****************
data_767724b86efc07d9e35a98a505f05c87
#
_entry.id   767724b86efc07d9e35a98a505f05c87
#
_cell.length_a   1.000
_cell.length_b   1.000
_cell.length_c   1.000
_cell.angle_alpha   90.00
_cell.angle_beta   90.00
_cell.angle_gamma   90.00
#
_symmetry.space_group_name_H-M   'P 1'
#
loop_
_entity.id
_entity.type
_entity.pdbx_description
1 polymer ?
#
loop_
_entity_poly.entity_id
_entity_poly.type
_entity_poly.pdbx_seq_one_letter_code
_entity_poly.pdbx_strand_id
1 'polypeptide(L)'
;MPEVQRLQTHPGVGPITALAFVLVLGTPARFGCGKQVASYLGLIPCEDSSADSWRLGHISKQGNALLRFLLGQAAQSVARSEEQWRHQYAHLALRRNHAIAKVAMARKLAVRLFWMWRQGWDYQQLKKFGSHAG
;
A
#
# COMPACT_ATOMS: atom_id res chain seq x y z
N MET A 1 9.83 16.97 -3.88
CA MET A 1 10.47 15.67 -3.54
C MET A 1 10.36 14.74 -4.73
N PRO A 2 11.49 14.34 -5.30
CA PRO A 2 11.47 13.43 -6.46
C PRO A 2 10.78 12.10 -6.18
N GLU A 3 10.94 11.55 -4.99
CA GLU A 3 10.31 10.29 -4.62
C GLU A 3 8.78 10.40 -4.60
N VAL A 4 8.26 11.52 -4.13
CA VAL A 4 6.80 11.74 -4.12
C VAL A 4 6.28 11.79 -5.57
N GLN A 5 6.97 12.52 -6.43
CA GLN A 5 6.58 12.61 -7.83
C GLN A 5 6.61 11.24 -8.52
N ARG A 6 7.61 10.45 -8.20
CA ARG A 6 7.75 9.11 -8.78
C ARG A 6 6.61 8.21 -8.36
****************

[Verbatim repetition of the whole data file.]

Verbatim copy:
data_767724b86efc07d9e35a98a505f05c87
#
_entry.id   767724b86efc07d9e35a98a505f05c87
#
_cell.length_a   1.000
_cell.length_b   1.000
_cell.length_c   1.000
_cell.angle_alpha   90.00
_cell.angle_beta   90.00
_cell.angle_gamma   90.00
#
_symmetry.space_group_name_H-M   'P 1'
#
loop_
_entity.id
_entity.type
_entity.pdbx_description
1 polymer ?
#
loop_
_entity_poly.entity_id
_entity_poly.type
_entity_poly.pdbx_seq_one_letter_code
_entity_poly.pdbx_strand_id
1 'polypeptide(L)'
;MPEVQRLQTHPGVGPITALAFVLVLGTPARFGCGKQVASYLGLIPCEDSSADSWRLGHISKQGNALLRFLLGQAAQSVARSEEQWRHQYAHLALRRNHAIAKVAMARKLAVRLFWMWRQGWDYQQLKKFGSHAG
;
A
#
# COMPACT_ATOMS: atom_id res chain seq x y z
N MET A 1 9.83 16.97 -3.88
CA MET A 1 10.47 15.67 -3.54
C MET A 1 10.36 14.74 -4.73
N PRO A 2 11.49 14.34 -5.30
CA PRO A 2 11.47 13.43 -6.46
C PRO A 2 10.78 12.10 -6.18
N GLU A 3 10.94 11.55 -4.99
CA GLU A 3 10.31 10.29 -4.62
C GLU A 3 8.78 10.40 -4.60
N VAL A 4 8.26 11.52 -4.13
CA VAL A 4 6.80 11.74 -4.12
C VAL A 4 6.28 11.79 -5.57
N GLN A 5 6.97 12.52 -6.43
CA GLN A 5 6.58 12.61 -7.83
C GLN A 5 6.61 11.24 -8.52
N ARG A 6 7.61 10.45 -8.20
CA ARG A 6 7.75 9.11 -8.78
C ARG A 6 6.61 8.21 -8.36